Experts’ fears stem from three years of erratic eating habits, a non-exercise routine most of us followed during Covid-19.

Growing waistline is not only an American health worry. For Indians too, it is fast becoming a troublesome public health issue, say top US public health experts, including some of Indian origin, who have seen it growing and now becoming a real health challenge. Having lived for 50 springs in India, and now seeing it bloating from the waist worries me too. It’s time to cut that flab before it triggers more unhealthy signs. For these health experts who spoke to The Sunday Guardian at length, the biggest challenge lies in how to beat the post-Covid-19 effect. Their fears come from nearly three years of erratic eating habits, a non-exercise routine which most of us followed during Covid-19 along with our growing love for the couch and binge OTT watching. To them, a return to Indian home-made platter holds the key to beating obesity!
Says Dr Satheesh Kathula, a practicing oncologist and a clinical professor of medicine: “About 5% of the Indian population is obese, more so in affluent societies. The rise in obesity in young Indians is rather alarming. In a survey, 33% of the students in public schools were obese. This will eventually lead to a high chronic disease burden, if appropriate measures are not taken in a timely fashion.’’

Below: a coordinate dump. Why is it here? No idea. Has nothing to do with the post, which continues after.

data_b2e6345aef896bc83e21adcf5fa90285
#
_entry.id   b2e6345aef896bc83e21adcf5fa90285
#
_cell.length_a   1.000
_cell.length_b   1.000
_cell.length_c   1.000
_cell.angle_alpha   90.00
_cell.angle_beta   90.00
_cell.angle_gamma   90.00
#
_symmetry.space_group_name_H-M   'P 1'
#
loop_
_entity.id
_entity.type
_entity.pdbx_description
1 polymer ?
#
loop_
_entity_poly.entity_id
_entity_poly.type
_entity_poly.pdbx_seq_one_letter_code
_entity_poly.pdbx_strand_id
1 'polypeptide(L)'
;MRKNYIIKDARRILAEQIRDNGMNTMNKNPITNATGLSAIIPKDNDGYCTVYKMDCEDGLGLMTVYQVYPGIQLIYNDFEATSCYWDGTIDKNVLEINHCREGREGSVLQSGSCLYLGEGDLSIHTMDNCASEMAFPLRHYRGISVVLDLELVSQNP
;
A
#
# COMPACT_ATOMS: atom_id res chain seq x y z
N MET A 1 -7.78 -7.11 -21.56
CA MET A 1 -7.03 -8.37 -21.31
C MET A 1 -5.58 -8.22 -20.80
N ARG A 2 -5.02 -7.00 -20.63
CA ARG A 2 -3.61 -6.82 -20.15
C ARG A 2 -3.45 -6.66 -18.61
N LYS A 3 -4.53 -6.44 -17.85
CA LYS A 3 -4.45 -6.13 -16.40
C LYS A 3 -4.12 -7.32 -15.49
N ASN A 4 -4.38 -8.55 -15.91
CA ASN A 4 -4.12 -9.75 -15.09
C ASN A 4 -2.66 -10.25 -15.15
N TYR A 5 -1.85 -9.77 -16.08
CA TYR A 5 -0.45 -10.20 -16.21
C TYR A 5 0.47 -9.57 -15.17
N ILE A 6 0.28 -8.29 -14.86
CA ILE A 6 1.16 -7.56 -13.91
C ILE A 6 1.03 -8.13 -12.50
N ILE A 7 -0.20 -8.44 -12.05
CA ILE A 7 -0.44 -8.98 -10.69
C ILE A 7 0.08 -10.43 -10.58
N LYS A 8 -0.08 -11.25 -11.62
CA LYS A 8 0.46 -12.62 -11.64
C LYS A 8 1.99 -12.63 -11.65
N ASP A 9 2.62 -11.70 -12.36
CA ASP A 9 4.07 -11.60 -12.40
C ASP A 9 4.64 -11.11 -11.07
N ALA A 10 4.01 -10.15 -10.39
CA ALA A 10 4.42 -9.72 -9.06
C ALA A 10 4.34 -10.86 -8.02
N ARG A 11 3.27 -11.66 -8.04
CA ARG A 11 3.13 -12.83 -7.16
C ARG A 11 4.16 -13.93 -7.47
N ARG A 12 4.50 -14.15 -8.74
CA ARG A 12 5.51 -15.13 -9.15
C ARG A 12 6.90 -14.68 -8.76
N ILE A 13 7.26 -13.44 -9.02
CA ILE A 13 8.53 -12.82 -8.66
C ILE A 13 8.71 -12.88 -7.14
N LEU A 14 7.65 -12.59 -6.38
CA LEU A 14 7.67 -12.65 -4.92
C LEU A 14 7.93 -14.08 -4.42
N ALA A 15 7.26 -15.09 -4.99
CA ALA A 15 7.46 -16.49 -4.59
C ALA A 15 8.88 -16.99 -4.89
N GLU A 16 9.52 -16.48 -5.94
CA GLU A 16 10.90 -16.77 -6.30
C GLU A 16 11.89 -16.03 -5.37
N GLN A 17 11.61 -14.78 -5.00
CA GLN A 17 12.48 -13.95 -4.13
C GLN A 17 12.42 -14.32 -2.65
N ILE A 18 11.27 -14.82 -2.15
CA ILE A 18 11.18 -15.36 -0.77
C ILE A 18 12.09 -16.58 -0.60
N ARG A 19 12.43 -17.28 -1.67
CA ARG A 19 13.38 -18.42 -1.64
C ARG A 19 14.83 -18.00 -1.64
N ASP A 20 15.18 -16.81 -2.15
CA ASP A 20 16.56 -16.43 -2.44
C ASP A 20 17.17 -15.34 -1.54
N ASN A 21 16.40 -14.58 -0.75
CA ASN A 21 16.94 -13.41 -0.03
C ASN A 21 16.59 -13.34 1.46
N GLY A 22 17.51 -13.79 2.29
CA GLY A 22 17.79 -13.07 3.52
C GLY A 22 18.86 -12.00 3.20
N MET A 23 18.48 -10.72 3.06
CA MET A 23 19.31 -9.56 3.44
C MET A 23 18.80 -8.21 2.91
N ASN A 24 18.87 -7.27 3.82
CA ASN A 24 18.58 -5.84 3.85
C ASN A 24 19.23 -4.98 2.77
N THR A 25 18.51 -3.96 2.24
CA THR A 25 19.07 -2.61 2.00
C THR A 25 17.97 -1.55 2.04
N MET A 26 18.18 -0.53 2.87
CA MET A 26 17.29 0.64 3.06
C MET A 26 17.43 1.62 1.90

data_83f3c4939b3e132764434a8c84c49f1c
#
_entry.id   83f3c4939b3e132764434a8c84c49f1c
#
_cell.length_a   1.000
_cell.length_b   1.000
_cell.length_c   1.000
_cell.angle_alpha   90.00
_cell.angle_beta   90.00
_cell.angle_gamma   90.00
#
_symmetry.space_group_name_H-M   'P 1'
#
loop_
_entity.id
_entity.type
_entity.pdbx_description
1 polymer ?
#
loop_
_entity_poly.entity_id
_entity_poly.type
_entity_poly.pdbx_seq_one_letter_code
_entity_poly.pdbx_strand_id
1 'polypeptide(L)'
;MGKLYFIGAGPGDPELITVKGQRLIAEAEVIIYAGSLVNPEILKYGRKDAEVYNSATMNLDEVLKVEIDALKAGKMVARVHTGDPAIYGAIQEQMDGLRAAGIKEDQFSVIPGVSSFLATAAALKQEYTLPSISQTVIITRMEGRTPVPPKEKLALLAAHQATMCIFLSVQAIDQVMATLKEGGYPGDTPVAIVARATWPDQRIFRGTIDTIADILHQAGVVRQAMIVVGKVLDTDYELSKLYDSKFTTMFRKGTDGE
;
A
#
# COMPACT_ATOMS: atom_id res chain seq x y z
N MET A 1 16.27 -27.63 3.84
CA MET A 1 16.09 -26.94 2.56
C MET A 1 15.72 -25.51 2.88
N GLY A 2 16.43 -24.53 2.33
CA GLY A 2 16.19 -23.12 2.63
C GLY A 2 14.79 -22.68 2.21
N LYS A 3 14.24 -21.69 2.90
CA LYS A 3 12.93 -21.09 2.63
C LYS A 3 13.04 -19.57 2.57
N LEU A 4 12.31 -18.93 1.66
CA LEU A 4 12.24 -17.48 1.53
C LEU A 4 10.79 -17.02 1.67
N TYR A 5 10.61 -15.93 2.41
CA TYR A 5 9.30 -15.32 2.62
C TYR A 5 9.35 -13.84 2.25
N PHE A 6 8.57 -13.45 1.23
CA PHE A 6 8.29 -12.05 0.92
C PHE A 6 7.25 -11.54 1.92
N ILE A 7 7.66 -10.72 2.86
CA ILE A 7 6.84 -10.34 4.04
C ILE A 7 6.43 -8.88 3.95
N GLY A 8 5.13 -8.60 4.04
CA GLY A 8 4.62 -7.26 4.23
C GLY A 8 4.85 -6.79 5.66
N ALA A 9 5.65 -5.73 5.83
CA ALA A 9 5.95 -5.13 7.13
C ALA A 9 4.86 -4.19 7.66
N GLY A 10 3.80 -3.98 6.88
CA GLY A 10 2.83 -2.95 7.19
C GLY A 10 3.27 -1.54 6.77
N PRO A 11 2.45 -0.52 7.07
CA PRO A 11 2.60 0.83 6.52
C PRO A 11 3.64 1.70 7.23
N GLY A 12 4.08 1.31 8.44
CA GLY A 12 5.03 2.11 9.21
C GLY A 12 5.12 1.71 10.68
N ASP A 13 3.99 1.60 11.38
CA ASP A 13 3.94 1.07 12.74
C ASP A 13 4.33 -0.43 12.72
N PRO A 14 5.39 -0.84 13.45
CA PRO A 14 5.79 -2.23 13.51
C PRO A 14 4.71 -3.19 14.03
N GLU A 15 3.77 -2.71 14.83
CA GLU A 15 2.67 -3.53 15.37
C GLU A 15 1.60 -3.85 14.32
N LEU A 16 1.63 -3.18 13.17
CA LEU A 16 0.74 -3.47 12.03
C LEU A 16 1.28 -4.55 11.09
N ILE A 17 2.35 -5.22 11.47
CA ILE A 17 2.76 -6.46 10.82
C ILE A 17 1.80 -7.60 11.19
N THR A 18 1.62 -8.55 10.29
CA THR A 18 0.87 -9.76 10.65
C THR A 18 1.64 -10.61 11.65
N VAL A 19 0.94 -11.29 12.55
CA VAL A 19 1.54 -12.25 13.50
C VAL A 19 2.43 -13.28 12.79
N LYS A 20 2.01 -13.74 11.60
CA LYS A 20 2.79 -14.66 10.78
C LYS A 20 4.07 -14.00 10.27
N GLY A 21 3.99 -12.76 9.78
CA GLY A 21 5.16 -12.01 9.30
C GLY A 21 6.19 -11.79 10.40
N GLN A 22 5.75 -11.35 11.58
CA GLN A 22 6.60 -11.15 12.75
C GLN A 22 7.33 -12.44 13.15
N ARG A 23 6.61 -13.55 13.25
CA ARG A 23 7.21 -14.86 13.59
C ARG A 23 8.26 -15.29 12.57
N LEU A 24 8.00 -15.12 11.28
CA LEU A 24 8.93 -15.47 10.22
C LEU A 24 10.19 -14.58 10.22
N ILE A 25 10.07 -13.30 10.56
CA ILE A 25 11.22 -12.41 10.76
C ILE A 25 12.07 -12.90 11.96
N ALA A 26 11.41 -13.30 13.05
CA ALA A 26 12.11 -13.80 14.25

Central abdominal obesity of Indians is a growing risk, says Dr Manoj Sharma, a leading global health promotion expert. “While the causation of overweight and obesity is multifactorial and complex, lifestyle factors play an important role,” says Dr Sharma, who is a Professor and Chair of the Department of Social and Behavioral Health in the School of Public Health at University of Nevada in Las Vegas. Only a strict lifestyle routine holds key, says Dr R. Lingyak Petosa, a Professor of Health and Exercise Science at The Ohio State University. “Regular physical activity and a healthy, balanced, moderate diet play a crucial role in preventing obesity,’’ says Dr Petosa adding, “On a personal level, obesity contributes to a number of chronic diseases, reduced quality of life, loss of functional independence and shortened life span.”
Health experts feel that often people do not realize how sedentary their lifestyle is or how unhealthy their diet is. Many jobs and recreational activities require many hours of sitting each day. Dr Petosa emphasized, “I would recommend that each person do some record keeping to identify how many hours a day they are moving and how many hours they are sitting. A reasonable goal for most adults is to accumulate 60 minutes of activity each day.”
Dr Kathula, who is also the vice-president of American Association of Physicians of Indian origin (AAPI,) cites America, to explain the cost in terms of human lives lost and financial burden. “Obesity claims approximately 300,000 deaths directly or indirectly in the US, and nearly US$ 1.72 trillion in cost for obesity related diseases. In India, it is more due to industrialization and changing food habits and lack of activity. Covid-19 pandemic resulted in lock downs and isolation which certainly increased the rates of obesity especially in adolescents and young adults due to depression and anxiety. It is a known fact that people with depression and anxiety tend to binge eat and unhealthy food can cause more depression and anxiety, a vicious cycle,’’ says Dr Kathula.